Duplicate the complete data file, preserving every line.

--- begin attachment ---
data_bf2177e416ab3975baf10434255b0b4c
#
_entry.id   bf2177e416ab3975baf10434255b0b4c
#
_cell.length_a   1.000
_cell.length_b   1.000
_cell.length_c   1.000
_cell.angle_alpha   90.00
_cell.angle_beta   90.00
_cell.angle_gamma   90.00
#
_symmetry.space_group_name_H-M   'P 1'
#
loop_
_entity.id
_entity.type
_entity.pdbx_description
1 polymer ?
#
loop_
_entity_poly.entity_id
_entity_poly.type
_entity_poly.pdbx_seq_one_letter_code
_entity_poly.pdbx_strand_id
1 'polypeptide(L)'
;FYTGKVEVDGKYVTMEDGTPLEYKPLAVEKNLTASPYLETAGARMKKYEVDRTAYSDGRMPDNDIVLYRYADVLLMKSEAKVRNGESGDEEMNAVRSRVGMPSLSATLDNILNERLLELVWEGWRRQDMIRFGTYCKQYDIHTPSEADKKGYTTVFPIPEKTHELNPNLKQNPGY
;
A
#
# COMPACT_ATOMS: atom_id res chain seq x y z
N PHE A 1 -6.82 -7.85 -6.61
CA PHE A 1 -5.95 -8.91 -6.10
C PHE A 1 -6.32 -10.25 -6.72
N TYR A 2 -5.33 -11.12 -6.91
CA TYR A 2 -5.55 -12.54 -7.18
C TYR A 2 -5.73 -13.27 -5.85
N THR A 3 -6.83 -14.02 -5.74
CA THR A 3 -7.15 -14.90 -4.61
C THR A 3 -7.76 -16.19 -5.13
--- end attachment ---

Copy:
data_bf2177e416ab3975baf10434255b0b4c
#
_entry.id   bf2177e416ab3975baf10434255b0b4c
#
_cell.length_a   1.000
_cell.length_b   1.000
_cell.length_c   1.000
_cell.angle_alpha   90.00
_cell.angle_beta   90.00
_cell.angle_gamma   90.00
#
_symmetry.space_group_name_H-M   'P 1'
#
loop_
_entity.id
_entity.type
_entity.pdbx_description
1 polymer ?
#
loop_
_entity_poly.entity_id
_entity_poly.type
_entity_poly.pdbx_seq_one_letter_code
_entity_poly.pdbx_strand_id
1 'polypeptide(L)'
;FYTGKVEVDGKYVTMEDGTPLEYKPLAVEKNLTASPYLETAGARMKKYEVDRTAYSDGRMPDNDIVLYRYADVLLMKSEAKVRNGESGDEEMNAVRSRVGMPSLSATLDNILNERLLELVWEGWRRQDMIRFGTYCKQYDIHTPSEADKKGYTTVFPIPEKTHELNPNLKQNPGY
;
A
#
# COMPACT_ATOMS: atom_id res chain seq x y z
N PHE A 1 -6.82 -7.85 -6.61
CA PHE A 1 -5.95 -8.91 -6.10
C PHE A 1 -6.32 -10.25 -6.72
N TYR A 2 -5.33 -11.12 -6.91
CA TYR A 2 -5.55 -12.54 -7.18
C TYR A 2 -5.73 -13.27 -5.85
N THR A 3 -6.83 -14.02 -5.74
CA THR A 3 -7.15 -14.90 -4.61
C THR A 3 -7.76 -16.19 -5.13